Kelly Greenwood| Founder & CEO, Mind Share Partners
In the second article of our two-part series on mental health in the workplace, Kelly Greenwood, founder and CEO of Mind Share Partners, offers five simple things nonprofit leaders can do to build a work culture that is open and supportive of mental health conditions.
This article was originally published on Bridgespan.
Over 50 percent of all people will manage a mental health condition in their lifetime. Therefore, it's likely that your organization will at some point have an employee who struggles with a one.
In our first article, we shared how to begin to build an awareness around mental health throughout your organization. The second article in our two-part series tackles how you can think through creating a culture that is open about mental health at work. What does it mean to have an open culture? How can you talk about mental health and share experiences? And most important, what can you do if a direct report or colleague needs help navigating his or her mental health condition at work?
Multiple fields comprise mental health in the workplace: therapy and wellness; HR and law; and business management. To build a workplace culture supportive of mental health, solutions should consider each area of expertise. In our work at Mind Share Partners, we've found that the following five steps help leaders and their organizations create a culture of openness for discussing and achieving mental wellness.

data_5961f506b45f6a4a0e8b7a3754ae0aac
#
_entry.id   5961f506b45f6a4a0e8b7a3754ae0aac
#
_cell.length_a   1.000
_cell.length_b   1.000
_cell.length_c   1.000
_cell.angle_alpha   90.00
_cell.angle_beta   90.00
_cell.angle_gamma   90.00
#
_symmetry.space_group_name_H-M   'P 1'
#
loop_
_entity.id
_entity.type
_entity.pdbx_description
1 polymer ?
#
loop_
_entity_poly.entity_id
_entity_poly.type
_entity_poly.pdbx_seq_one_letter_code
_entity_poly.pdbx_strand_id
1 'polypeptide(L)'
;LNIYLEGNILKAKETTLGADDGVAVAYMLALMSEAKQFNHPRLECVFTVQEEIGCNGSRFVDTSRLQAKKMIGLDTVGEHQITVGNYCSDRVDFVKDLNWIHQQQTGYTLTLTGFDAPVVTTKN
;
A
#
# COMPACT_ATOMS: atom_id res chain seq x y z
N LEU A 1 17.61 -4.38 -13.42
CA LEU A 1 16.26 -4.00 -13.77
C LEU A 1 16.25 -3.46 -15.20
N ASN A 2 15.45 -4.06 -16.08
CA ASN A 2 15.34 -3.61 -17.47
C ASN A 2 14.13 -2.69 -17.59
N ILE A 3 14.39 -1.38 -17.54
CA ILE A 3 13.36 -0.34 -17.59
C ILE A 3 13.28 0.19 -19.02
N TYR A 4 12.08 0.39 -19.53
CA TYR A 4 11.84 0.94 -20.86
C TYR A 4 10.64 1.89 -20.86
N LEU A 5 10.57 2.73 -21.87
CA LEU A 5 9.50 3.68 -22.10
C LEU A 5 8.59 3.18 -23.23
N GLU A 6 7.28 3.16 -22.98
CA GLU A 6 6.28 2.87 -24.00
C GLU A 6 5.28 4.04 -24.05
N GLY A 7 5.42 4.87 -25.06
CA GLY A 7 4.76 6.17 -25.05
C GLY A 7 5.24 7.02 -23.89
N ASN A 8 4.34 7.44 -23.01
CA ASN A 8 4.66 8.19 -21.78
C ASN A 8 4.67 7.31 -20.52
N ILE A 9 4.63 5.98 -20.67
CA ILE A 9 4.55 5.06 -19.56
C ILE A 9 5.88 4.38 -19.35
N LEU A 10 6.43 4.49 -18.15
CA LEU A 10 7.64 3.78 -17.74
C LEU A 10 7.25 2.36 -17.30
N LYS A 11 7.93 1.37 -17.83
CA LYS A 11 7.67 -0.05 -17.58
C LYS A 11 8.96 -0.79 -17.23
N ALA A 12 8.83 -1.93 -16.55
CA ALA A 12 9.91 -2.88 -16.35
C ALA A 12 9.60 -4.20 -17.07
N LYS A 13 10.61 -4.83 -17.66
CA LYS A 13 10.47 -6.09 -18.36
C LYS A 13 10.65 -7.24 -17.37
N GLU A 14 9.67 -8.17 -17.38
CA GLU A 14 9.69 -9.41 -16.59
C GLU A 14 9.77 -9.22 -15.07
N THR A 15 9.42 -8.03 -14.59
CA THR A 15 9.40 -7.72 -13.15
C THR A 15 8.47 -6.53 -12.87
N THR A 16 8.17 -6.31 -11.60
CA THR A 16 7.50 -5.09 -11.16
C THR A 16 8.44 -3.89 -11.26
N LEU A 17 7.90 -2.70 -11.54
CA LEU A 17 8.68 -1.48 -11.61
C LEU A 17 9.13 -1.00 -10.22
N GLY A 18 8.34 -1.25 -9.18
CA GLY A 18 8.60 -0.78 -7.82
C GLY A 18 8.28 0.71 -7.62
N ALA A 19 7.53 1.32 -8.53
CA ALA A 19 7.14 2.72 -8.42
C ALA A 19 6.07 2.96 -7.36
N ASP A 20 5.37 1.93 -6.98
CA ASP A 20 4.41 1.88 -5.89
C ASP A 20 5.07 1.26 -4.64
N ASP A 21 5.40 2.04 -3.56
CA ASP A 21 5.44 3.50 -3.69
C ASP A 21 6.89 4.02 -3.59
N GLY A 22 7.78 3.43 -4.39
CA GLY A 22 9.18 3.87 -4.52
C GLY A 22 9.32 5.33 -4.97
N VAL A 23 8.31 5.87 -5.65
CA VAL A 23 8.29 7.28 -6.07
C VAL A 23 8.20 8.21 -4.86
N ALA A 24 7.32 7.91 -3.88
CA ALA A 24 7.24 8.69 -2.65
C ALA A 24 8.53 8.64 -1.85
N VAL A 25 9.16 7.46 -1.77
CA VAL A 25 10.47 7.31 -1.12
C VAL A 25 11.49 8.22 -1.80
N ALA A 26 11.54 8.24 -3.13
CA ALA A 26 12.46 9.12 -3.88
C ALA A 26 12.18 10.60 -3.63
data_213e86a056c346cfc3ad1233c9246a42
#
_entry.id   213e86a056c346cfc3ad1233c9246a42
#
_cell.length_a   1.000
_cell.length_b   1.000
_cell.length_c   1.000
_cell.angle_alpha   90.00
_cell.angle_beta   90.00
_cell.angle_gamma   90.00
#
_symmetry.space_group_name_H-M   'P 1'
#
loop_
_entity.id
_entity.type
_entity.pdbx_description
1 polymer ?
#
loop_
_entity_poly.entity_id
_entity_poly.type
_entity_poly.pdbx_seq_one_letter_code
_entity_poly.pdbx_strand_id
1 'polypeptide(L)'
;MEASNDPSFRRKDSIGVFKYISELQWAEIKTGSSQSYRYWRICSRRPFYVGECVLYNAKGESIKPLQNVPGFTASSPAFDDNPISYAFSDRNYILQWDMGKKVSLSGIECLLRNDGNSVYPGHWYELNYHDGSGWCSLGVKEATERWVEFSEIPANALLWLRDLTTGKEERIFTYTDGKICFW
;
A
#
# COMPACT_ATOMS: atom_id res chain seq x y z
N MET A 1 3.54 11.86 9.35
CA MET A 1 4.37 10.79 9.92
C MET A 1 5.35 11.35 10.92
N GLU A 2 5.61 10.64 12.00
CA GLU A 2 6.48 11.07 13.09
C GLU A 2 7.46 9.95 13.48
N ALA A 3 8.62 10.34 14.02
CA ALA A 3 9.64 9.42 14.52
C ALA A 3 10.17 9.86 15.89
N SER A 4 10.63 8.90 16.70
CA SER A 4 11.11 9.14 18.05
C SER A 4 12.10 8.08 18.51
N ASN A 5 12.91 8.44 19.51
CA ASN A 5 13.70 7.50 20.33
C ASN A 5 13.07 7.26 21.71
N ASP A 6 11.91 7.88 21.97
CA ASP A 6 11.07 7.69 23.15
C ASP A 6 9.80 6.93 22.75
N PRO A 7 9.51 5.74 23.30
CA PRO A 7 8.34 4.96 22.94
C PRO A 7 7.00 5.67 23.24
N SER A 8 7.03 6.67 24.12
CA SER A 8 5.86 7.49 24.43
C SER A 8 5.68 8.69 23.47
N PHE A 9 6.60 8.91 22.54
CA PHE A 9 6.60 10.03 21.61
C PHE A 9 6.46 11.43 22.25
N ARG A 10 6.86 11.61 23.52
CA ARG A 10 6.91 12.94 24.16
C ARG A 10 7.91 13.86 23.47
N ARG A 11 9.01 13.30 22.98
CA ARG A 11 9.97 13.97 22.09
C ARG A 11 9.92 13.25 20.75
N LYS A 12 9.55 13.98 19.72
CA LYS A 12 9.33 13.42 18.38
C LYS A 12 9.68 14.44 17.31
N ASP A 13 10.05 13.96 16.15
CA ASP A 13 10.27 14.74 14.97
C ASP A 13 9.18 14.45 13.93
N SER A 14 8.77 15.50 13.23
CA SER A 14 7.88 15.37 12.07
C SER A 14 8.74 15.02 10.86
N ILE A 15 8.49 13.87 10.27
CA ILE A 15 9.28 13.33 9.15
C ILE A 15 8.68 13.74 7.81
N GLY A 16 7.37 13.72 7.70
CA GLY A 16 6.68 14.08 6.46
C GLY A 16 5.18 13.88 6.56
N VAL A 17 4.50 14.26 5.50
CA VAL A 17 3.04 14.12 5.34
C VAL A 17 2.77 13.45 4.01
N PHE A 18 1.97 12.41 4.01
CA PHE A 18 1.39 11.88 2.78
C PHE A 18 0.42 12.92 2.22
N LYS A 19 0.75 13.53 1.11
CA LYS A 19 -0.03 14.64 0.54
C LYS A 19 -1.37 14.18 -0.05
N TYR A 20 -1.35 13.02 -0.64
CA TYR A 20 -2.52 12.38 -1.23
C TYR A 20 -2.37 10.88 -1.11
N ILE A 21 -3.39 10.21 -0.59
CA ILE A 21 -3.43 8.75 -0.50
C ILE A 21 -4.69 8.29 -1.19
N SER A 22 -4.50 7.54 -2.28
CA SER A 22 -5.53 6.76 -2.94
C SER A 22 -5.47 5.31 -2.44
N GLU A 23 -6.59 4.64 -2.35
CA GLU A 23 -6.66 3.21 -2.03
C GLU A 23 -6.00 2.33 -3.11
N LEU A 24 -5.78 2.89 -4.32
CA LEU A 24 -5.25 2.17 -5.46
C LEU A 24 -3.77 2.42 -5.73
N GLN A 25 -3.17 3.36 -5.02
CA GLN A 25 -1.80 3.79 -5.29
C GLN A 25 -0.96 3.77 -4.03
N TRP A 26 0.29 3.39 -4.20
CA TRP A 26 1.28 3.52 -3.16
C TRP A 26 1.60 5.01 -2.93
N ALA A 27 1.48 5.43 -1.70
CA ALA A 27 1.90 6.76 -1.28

1. Awareness is the first step. Mental health conditions such as depression, anxiety, and bipolar disorder are extremely common—20 percent of employees will struggle in any given year. Most people, however, hide their mental health conditions from their employers and don't seek treatment given current stigma. Shame prevents roughly 80 percent of employees from seeking treatment, even though treatments are typically very effective. Being aware of the scope and nature of the issue can help leaders, managers, and employees take steps toward building an open culture and contribute to breaking down the stigma.
2. Demonstrate vulnerability to help create a culture of trust. One of the most powerful things you can do as a leader is to demonstrate vulnerability. This helps create an open dialogue around mental health, builds trust, and supports other difficult conversations you might have within your organization. Be candid with your team about struggles that you, a family member, or a friend has faced, whether mental health-related or not. If you do talk about mental health (in this context or others), never treat it as something to be ashamed of or that can't be overcome. Instead, be an empathetic ally.